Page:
4. That’s why I wish I could find the studies on the 75-85% number, to find out what kind of “Christians” are involved here; I suspect much of this is due to not just the shallow evangelicals you so colorfully mention, but also shallow mainliners, who don’t have any real beliefs to transmit to their spawn anyways. The type of “Christian” that might be likely to say, “Well, I’m a Christian, but I’m going to let my children choose for themselves.”

    Public school didn’t mess me up too bad either, nor did secular/liberal university, because I had strong Christian fellowship (InterVarsity). However, I didn’t do so hot in grad school because I despaired of reproducing the fellowship I had in college, nor did I find a good church.

    But as for trial by high school fire vs. brainwashing the gospel, it is obviously true that those that can withstand brainwashing of humanism are stronger Christians than those who can’t.  But doesn’t that imply that the weaker should be protected, instead of thrown to the wolves? Is a believer in truth any less a believer for never having been exposed to falsehood?

  5. But as for trial by high school fire vs. brainwashing the gospel, it is obviously true that those that can withstand brainwashing of humanism are stronger Christians than those who can’t.

    This rather misses the point. Children are given to parents who have the responsibility to train them in the knowledge of the Lord (voluminous scripture available upon request). It is that training that makes a stronger Christian, and that training that cannot properly happen if the children are sent away for hours at a time to be brainwashed in atheism. Obviously if two sets of parents both send their children to government schools and one set of children fall… that set was weaker. But if one set trains their children in the Lord while the other set sends them away; it is the set that was trained that will be stronger.

    4Hear, O Israel: The LORD our God is one LORD: 5And thou shalt love the LORD thy God with all thine heart, and with all thy soul, and with all thy might. 6And these words, which I command thee this day, shall be in thine heart:
    7And thou shalt teach them diligently unto thy children, and shalt talk of them when thou sittest in thine house, and when thou walkest by the way, and when thou liest down, and when thou risest up.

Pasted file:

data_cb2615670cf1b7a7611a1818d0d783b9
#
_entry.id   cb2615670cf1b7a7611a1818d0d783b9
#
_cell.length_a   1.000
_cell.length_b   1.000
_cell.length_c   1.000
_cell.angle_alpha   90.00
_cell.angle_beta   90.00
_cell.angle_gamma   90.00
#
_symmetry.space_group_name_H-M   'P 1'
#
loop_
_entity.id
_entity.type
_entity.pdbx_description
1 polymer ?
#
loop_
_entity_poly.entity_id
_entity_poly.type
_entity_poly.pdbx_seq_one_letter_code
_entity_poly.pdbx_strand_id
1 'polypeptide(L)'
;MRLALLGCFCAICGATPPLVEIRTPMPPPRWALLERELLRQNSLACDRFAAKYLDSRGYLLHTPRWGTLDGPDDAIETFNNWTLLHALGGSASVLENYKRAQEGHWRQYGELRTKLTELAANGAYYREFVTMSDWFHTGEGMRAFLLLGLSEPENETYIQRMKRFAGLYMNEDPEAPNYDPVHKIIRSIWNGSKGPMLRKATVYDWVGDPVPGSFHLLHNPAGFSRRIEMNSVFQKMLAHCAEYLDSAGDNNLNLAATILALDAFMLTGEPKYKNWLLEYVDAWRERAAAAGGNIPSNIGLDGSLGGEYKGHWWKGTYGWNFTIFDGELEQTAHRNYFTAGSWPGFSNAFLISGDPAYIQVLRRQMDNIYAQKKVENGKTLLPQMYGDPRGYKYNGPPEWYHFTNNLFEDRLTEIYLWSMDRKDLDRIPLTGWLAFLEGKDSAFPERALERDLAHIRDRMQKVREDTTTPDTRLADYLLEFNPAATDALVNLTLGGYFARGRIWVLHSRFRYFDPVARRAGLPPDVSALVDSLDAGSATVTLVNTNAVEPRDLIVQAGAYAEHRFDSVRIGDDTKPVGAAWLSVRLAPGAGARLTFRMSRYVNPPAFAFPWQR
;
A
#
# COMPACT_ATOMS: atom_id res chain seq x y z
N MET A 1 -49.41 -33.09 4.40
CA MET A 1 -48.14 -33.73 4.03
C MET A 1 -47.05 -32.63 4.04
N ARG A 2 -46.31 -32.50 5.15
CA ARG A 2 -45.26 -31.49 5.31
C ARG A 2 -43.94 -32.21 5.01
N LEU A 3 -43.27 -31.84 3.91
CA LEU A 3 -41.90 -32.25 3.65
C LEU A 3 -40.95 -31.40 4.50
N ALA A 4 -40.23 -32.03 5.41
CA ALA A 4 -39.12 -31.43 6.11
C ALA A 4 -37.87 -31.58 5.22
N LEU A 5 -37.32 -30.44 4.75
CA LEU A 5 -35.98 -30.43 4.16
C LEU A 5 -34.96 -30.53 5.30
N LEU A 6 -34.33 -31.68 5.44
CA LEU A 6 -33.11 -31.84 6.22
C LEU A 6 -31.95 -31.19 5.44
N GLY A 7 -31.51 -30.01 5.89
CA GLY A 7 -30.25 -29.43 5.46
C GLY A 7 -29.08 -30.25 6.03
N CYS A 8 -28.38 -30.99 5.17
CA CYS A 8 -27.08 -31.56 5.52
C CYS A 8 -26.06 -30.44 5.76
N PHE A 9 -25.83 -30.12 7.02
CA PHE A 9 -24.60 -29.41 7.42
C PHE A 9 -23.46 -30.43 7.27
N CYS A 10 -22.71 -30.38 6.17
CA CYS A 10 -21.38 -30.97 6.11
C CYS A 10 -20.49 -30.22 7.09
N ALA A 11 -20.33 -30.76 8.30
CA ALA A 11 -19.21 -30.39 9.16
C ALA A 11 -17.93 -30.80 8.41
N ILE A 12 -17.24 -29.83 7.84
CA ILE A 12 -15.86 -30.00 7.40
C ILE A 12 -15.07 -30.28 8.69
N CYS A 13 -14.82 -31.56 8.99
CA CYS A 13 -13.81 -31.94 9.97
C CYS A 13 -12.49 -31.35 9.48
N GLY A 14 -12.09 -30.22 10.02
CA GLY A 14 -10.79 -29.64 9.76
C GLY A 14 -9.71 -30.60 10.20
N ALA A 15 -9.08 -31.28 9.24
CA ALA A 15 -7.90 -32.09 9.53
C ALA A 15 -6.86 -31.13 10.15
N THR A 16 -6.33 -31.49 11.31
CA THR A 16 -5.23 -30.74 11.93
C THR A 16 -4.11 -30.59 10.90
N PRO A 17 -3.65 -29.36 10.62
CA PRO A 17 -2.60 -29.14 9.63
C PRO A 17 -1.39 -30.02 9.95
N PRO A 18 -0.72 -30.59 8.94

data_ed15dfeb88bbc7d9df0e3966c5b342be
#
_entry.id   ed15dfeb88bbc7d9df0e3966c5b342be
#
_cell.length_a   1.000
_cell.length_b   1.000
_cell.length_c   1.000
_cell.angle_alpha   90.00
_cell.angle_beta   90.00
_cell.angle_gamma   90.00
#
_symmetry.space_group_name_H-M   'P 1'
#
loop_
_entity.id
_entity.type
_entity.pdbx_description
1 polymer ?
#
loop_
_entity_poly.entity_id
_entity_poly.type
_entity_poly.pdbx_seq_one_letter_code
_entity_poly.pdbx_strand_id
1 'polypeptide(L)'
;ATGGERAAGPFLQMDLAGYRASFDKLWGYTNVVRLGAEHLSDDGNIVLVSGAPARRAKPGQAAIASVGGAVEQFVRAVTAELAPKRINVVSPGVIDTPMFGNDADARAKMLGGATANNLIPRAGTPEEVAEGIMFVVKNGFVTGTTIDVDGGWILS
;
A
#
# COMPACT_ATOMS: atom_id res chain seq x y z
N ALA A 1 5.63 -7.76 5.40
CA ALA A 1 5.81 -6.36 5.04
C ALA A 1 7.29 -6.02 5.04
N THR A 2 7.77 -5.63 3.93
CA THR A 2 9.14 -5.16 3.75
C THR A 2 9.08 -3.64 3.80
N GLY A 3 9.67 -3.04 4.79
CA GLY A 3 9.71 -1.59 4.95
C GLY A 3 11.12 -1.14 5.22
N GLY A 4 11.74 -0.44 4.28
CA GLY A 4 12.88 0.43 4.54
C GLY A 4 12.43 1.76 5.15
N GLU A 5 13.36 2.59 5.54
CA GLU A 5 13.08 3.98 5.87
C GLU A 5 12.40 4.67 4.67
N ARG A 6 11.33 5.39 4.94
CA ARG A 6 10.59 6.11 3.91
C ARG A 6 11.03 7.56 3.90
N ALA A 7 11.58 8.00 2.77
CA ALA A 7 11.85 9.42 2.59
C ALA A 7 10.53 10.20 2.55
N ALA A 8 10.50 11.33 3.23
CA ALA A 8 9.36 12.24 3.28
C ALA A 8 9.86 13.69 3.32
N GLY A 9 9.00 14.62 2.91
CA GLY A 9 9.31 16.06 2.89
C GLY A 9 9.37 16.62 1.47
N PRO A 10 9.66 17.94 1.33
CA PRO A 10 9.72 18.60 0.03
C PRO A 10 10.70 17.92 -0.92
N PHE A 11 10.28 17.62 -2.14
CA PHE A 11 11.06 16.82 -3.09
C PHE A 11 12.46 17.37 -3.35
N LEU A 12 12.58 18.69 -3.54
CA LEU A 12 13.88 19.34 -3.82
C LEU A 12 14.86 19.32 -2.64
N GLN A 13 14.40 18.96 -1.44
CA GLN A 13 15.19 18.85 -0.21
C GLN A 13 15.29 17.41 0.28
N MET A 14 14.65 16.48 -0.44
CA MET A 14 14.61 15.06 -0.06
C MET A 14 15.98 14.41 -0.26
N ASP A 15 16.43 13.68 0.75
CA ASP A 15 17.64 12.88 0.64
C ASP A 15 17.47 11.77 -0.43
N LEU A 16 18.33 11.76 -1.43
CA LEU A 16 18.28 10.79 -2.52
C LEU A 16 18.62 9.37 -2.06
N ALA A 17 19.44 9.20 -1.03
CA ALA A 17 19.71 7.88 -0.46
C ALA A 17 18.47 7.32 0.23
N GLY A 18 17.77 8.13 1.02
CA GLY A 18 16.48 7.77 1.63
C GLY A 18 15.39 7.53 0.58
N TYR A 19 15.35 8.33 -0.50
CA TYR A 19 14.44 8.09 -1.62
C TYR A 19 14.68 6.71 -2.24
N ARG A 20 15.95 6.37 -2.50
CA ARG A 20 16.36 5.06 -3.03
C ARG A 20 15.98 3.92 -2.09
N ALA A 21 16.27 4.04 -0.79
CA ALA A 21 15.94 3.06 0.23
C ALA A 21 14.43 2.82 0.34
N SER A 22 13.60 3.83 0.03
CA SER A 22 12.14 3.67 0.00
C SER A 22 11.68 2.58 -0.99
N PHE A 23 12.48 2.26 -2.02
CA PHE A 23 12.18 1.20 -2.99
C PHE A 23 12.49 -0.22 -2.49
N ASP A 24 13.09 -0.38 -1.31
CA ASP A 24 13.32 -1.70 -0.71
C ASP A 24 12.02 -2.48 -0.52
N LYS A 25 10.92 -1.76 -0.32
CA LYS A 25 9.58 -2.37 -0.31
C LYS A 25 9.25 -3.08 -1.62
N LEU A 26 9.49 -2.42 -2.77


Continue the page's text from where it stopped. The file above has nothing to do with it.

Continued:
6. All Christian parents are charged with educating their children properly, and when some chose to send them to public schools, you have to assume (at least initially) that they did so in consultation with the Lord and are walking with their kids every step of the way. I realize that’s idealistic, but it’s what should happen. Our philosophy of this is that each child is different and there’s no one-size-fits-all answer for all children. Parents who listen to the Lord and their own children will know best in which atmosphere their children will thrive and grow into the people God wants them to be. I would hate for this to become an area of some Christians judging others as not faithful enough for whatever decisions they have made.

  7. I would hate for this to become an area of some Christians judging others as not faithful enough for whatever decisions they have made.

    Too late! I see it every day…

    That’s a little flip, but truly when a Christian brother judges the Lord to be irrelevant to the school-selection process, and does not walk with their children every step of the way, but rather dumps them off to swallow whole anything and everything they hear, then his other brothers are required to charitably hold him to account. And would be uncharitable to that brother (and his children!) to not do so.

  8. […] and Classical Christian Education (that last is more about content and methodology than mode)), and a post about the misleading conception that homeschooling guarantees perseverance for your […]